Nigeria has a very diverse culture. In the country, there are different ethnic groups including the Hausa, Igbo, and Yoruba, and therefore, different cultures and beliefs. In the beginning, before Nigeria was colonized by Great Britain, separate ethno-linguistic groups lived separately within the territory. However, colonization led to the mergers of the different territories. In 1906, the Lagos Colony became part of the Protectorate of Southern Nigeria, and in 1914, the Southern and the Northern Protectorates were united. For this reason, Nigeria formed an amalgamation of people from different ethnic groups, speaking different languages, and following different religions and cultural beliefs and practices. The confusion did not end there. In the following years, the groups were divided again into regions – North, East, and West – and into different states. In 1991, Nigeria officially had thirty-one states and by this time, people learned to culturally integrate. However, the people are still divided because of their religion. The division is caused by the differences between Christians, who mostly occupy Northern Nigeria, and the Moslems (Okehie-Offoha & Sadiku, 1996).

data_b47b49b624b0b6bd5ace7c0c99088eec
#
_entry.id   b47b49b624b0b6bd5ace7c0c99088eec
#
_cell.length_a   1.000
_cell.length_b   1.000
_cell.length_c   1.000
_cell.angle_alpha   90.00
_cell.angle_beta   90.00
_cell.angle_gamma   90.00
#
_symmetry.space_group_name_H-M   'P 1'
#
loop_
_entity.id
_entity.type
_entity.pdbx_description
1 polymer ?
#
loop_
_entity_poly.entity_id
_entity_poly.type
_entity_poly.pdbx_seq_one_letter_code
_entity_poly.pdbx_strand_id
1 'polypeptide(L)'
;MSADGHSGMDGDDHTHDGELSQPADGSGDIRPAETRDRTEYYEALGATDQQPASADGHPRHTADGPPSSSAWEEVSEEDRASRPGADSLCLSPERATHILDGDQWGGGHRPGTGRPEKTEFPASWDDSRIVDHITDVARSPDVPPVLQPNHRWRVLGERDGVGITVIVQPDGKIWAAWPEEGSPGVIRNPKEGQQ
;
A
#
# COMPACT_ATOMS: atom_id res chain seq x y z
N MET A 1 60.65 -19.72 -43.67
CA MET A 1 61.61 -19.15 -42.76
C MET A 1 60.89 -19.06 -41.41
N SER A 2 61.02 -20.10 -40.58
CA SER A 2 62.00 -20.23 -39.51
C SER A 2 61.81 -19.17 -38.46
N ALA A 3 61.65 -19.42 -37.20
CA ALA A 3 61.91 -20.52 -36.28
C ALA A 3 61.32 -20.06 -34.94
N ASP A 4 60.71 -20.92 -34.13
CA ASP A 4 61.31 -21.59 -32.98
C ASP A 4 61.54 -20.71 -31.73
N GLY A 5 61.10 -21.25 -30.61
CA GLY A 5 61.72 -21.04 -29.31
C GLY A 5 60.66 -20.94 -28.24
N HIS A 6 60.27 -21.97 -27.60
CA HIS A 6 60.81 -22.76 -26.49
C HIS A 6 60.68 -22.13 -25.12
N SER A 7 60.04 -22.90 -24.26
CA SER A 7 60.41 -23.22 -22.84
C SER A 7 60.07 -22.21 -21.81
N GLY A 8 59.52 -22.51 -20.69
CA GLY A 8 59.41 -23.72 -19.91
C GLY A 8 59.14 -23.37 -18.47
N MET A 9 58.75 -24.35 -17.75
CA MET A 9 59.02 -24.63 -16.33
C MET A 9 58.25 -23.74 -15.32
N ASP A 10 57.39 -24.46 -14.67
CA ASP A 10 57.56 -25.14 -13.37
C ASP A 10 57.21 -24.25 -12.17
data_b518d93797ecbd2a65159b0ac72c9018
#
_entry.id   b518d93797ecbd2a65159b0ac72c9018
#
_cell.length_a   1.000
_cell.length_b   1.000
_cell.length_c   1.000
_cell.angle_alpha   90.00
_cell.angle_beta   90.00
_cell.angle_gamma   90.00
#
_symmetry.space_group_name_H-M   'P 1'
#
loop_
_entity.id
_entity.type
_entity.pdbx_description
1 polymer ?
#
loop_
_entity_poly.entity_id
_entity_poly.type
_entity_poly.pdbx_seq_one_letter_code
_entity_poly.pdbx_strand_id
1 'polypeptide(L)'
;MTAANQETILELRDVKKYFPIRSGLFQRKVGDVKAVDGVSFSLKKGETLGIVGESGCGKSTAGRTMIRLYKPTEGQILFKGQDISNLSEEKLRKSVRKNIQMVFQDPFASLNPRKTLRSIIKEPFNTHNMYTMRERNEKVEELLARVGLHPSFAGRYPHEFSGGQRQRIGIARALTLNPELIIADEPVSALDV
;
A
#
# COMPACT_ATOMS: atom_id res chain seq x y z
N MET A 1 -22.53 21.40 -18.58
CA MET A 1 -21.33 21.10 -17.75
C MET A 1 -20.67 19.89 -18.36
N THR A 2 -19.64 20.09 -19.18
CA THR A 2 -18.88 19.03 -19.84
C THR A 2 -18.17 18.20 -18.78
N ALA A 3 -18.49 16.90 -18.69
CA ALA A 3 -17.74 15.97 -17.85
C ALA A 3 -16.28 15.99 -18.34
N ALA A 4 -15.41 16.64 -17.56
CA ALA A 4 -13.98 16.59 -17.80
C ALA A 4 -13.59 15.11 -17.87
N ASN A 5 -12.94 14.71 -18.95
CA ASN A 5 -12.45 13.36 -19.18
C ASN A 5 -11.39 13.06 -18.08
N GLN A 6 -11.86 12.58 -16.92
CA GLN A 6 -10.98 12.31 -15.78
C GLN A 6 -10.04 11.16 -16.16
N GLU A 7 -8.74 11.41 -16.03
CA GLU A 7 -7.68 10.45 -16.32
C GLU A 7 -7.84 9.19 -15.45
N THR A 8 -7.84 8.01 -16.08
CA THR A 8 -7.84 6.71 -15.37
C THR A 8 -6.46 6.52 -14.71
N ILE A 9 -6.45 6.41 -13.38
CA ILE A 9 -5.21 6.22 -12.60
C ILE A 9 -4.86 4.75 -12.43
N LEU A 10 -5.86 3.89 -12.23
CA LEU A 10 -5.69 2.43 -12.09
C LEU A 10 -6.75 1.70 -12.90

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Ethnicity and religion have largely influenced the way of life in Nigeria. Race and religion, for instance, influence the political system implemented in the country. Those who are highly religious and superstitious regard political events as those that reflect the will of their god. When Nigeria’s dictator, Abacha, died in 1998, many people believed that his death was the will of God. Moreover, Abacha was alive, some of the religious fanatics never participated in protests or demonstrations against the dictator, but merely prayed that God would provide a solution for the hardships of the people. Consequently, when the dictator died and the country needed a new leader, the people voted based on which political candidate supported their religion (Albert & Uzoigew, 1999). In terms of ethnicity, Nigeria has roughly four hundred fifty ethno-linguistic groups. Ethnic and territorial differences often led to conflicts and civil wars in Nigeria. Due to the wars, people from different ethnic groups establish different groups as representation of their culture and concerns. Some of the groups include the Edo Union, Calabar Improvement League, Egme Omo Oduduwa, and the Ijaw Progressive Union, among others (Mwakikagile, 2001). The formation of different groups proves that Nigeria hosts very diverse groups of people with different cultures and beliefs.